January 25, 2024 • Written By Sherlock Xu
Imagine you are a contestant on a competitive cooking show (like Hell’s Kitchen), required to create a dish that’s not only delicious but also tells a unique story. You already have some cooking skills thanks to your past training experience, but what if you could freely access a global library of recipes, regional cooking techniques, and even flavor combinations? That’s where your sous-chef, equipped with a vast culinary database, steps in. This sous-chef doesn’t just bring you ingredients; she also brings specialized knowledge and inspiration, helping you transforming your cooking into a masterpiece that tells a unique, flavorful story.
This is the essence of Retrieval-Augmented Generation, or RAG in the AI world. Like the sous-chef who elevates your cooking with a wealth of custom resources, RAG enhances the capabilities of large language models (LLMs). It’s not just about responding to queries based on pre-existing knowledge; RAG allows the model to dynamically access and incorporate a vast range of external information, just like tapping into a global culinary database for that unique recipe.
As a partner of LlamaIndex RAG Hackathon, we will release a two-article blog series about RAG to help the BentoML community gain a better understanding of its concepts and usage. In this first post, we will explore the mechanics of this technology, its benefits, as well as the challenges it faces, offering a comprehensive taste of how RAG is redefining the boundaries of AI interactions.
Patrick Lewis and his colleagues at Meta first proposed the concept of RAG in the 2020 paper Retrieval-Augmented Generation for Knowledge-Intensive NLP Tasks. At its core, RAG has two important components: the retrieval system and the language model.
Traditional language models are like chefs working with a fixed set of ingredients. They can create impressive dishes (responses) based on what they have (their training data), but they are limited to those ingredients. RAG, on the other hand, has the ability to constantly source new ingredients (information), making dishes (responses) far more diverse, accurate, and rich.
In the world of RAG, when a user poses a question, it involves a complex computational process, where embeddings and vectors databases play important roles.
The first step in RAG’s retrieval process involves translating the user’s query into a format that the AI model can understand. This is often done through embeddings or vectors. An embedding is essentially a numeric representation of the query, capturing not just the words, but their context and semantic meaning. Think of it as translating a recipe request into a list of necessary flavor profiles and cooking skills.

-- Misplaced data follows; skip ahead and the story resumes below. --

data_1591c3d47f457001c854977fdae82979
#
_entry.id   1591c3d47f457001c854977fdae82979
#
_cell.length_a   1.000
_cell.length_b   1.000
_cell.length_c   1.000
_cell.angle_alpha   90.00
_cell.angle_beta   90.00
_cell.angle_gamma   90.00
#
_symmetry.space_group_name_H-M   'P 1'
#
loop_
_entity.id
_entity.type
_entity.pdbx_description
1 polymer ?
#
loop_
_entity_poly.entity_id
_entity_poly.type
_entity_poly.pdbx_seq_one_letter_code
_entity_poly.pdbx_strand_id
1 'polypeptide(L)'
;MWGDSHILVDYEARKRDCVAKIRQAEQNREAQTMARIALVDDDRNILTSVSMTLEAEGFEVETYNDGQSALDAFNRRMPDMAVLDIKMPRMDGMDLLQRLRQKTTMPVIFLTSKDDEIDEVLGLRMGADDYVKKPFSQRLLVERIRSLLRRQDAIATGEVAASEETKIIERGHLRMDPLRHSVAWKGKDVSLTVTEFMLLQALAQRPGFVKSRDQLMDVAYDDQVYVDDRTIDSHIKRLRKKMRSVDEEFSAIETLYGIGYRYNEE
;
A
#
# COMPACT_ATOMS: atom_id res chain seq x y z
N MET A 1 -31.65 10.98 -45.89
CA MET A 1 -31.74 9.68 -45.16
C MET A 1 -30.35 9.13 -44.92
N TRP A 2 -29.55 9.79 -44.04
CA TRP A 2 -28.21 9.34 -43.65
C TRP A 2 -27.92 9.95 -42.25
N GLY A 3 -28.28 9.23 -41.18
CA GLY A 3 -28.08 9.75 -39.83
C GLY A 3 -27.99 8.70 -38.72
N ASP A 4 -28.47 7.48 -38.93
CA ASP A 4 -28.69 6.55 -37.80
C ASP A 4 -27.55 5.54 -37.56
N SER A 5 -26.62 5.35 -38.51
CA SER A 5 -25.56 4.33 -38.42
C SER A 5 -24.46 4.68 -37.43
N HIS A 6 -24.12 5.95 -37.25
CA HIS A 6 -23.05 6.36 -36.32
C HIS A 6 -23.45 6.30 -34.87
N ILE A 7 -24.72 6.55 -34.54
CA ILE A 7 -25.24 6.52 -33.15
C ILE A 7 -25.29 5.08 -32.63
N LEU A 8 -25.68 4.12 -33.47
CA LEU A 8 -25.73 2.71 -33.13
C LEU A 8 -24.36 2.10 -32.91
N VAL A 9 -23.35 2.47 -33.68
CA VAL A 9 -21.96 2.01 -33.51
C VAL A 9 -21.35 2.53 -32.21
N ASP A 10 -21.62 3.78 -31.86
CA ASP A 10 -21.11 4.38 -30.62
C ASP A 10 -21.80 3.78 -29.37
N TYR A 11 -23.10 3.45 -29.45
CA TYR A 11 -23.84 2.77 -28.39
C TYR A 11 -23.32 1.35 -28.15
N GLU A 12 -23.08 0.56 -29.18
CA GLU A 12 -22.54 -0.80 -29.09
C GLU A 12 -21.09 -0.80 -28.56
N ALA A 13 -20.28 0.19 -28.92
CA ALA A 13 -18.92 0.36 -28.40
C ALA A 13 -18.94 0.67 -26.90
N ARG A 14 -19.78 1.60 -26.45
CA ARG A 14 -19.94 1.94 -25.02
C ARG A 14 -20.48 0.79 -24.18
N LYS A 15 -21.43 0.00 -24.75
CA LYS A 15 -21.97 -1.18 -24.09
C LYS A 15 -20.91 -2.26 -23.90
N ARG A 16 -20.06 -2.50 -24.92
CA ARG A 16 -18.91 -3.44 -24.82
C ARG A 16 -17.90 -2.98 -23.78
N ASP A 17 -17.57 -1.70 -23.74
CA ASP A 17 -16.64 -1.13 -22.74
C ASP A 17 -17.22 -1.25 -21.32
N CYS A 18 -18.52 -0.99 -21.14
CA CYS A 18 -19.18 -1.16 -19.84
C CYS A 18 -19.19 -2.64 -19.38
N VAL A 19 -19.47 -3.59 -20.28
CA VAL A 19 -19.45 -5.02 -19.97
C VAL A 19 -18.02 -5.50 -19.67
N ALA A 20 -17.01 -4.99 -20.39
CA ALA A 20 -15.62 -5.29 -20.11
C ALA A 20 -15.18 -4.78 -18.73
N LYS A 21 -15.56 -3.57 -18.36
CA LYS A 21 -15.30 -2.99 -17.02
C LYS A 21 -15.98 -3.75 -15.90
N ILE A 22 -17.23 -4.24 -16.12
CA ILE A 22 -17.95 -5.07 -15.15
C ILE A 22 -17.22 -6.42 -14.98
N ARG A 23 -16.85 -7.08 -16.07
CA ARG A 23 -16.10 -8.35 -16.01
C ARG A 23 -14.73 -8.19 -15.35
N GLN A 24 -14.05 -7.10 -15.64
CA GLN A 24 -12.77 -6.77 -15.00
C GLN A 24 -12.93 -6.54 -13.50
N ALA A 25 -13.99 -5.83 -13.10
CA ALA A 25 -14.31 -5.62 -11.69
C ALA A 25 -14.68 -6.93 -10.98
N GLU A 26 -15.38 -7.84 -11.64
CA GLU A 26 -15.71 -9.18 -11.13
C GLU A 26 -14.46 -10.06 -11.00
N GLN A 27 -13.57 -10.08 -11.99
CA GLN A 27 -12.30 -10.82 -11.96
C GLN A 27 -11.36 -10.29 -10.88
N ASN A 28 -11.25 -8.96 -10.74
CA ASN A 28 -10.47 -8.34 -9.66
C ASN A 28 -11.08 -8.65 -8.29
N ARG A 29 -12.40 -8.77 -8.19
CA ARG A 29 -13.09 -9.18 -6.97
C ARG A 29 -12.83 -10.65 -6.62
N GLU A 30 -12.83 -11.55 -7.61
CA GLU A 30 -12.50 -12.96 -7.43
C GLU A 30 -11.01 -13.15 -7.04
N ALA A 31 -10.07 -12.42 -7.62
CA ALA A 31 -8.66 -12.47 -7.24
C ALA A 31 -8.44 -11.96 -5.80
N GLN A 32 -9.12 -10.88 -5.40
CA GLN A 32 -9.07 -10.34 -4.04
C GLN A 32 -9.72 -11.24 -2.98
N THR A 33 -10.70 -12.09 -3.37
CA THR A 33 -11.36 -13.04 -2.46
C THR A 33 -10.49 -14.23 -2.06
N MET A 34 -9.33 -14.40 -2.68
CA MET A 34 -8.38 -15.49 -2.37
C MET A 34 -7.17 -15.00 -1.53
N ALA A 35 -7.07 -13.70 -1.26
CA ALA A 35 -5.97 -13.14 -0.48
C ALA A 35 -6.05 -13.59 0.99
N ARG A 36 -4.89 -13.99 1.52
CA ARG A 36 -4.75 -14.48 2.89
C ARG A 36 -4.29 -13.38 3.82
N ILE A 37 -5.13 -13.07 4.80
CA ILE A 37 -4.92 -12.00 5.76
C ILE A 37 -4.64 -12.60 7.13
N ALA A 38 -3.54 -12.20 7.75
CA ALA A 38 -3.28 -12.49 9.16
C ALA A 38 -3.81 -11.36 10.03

Embeddings allow the AI model to process and compare the query against a vast array of stored data efficiently. This process is similar to a chef understanding the essence of a dish and then knowing exactly what ingredients and techniques to use.
After you have the embeddings, the next crucial component is the vector database.
Vector databases in RAG store a massive amount of pre-processed information, each piece also represented as embeddings. When the AI model receives a query, it uses these embeddings to search through the database, looking for matches or closely related information.
The use of vector databases allows RAG to search through and retrieve relevant information with decent speed and precision. It’s like having an instant global connection to different flavors and ingredients, each cataloged not just by name, but by their taste profiles and culinary uses.
Ultimately, the embeddings, the vector database, and the language model work together to make sure the final response is a well-thought-out answer that blends the retrieved information with the AI’s pre-trained data.
RAG comes with a number of benefits. To name a few:
The implications of RAG's benefits extend far beyond just improved answers. They represent an important shift in how we interact with AI, transforming it into a tool capable of providing informed, accurate, and contextually rich interactions. This opens up new possibilities in education, customer service, research, and any other fields where access to updated, relevant information is important.
Key challenges of RAG include:
Despite these challenges, there is great potential of RAG in transforming AI interactions. Its role in enhancing AI’s capabilities is undeniable, and the journey to refine this technology further is both challenging and exciting.
In the next article, we will explore the real-world applications of RAG and its future outlook.